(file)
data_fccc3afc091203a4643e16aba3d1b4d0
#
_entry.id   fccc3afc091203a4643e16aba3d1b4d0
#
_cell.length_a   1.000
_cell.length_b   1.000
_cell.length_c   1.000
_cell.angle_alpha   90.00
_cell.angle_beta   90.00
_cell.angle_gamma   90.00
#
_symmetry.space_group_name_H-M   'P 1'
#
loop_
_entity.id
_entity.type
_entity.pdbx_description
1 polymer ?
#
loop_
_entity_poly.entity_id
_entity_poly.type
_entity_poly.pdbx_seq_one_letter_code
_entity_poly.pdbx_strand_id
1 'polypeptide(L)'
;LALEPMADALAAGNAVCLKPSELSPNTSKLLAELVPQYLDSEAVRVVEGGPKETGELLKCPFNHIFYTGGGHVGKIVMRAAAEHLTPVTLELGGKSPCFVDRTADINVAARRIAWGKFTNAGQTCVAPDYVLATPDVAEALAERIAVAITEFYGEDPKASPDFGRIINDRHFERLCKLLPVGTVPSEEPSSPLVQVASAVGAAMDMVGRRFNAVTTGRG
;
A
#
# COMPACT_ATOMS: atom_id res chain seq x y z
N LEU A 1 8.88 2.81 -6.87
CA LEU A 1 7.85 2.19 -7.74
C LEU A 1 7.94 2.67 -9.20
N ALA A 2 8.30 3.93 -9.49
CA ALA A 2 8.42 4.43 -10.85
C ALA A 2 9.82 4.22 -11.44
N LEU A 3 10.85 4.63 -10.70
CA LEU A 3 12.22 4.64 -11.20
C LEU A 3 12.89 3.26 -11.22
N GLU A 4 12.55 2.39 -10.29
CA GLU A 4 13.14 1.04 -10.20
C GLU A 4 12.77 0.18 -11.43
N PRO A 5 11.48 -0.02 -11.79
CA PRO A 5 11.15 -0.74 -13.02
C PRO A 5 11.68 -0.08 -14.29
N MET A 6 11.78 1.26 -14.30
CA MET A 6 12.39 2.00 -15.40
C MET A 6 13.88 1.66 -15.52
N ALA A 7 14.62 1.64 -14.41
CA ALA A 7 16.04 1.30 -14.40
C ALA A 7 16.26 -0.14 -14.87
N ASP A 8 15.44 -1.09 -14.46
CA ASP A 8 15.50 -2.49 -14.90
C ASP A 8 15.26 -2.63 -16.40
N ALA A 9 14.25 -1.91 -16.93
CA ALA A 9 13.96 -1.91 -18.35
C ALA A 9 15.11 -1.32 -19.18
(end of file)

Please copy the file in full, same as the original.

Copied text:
data_fccc3afc091203a4643e16aba3d1b4d0
#
_entry.id   fccc3afc091203a4643e16aba3d1b4d0
#
_cell.length_a   1.000
_cell.length_b   1.000
_cell.length_c   1.000
_cell.angle_alpha   90.00
_cell.angle_beta   90.00
_cell.angle_gamma   90.00
#
_symmetry.space_group_name_H-M   'P 1'
#
loop_
_entity.id
_entity.type
_entity.pdbx_description
1 polymer ?
#
loop_
_entity_poly.entity_id
_entity_poly.type
_entity_poly.pdbx_seq_one_letter_code
_entity_poly.pdbx_strand_id
1 'polypeptide(L)'
;LALEPMADALAAGNAVCLKPSELSPNTSKLLAELVPQYLDSEAVRVVEGGPKETGELLKCPFNHIFYTGGGHVGKIVMRAAAEHLTPVTLELGGKSPCFVDRTADINVAARRIAWGKFTNAGQTCVAPDYVLATPDVAEALAERIAVAITEFYGEDPKASPDFGRIINDRHFERLCKLLPVGTVPSEEPSSPLVQVASAVGAAMDMVGRRFNAVTTGRG
;
A
#
# COMPACT_ATOMS: atom_id res chain seq x y z
N LEU A 1 8.88 2.81 -6.87
CA LEU A 1 7.85 2.19 -7.74
C LEU A 1 7.94 2.67 -9.20
N ALA A 2 8.30 3.93 -9.49
CA ALA A 2 8.42 4.43 -10.85
C ALA A 2 9.82 4.22 -11.44
N LEU A 3 10.85 4.63 -10.70
CA LEU A 3 12.22 4.64 -11.20
C LEU A 3 12.89 3.26 -11.22
N GLU A 4 12.55 2.39 -10.29
CA GLU A 4 13.14 1.04 -10.20
C GLU A 4 12.77 0.18 -11.43
N PRO A 5 11.48 -0.02 -11.79
CA PRO A 5 11.15 -0.74 -13.02
C PRO A 5 11.68 -0.08 -14.29
N MET A 6 11.78 1.26 -14.30
CA MET A 6 12.39 2.00 -15.40
C MET A 6 13.88 1.66 -15.52
N ALA A 7 14.62 1.64 -14.41
CA ALA A 7 16.04 1.30 -14.40
C ALA A 7 16.26 -0.14 -14.87
N ASP A 8 15.44 -1.09 -14.46
CA ASP A 8 15.50 -2.49 -14.90
C ASP A 8 15.26 -2.63 -16.40
N ALA A 9 14.25 -1.91 -16.93
CA ALA A 9 13.96 -1.91 -18.35
C ALA A 9 15.11 -1.32 -19.18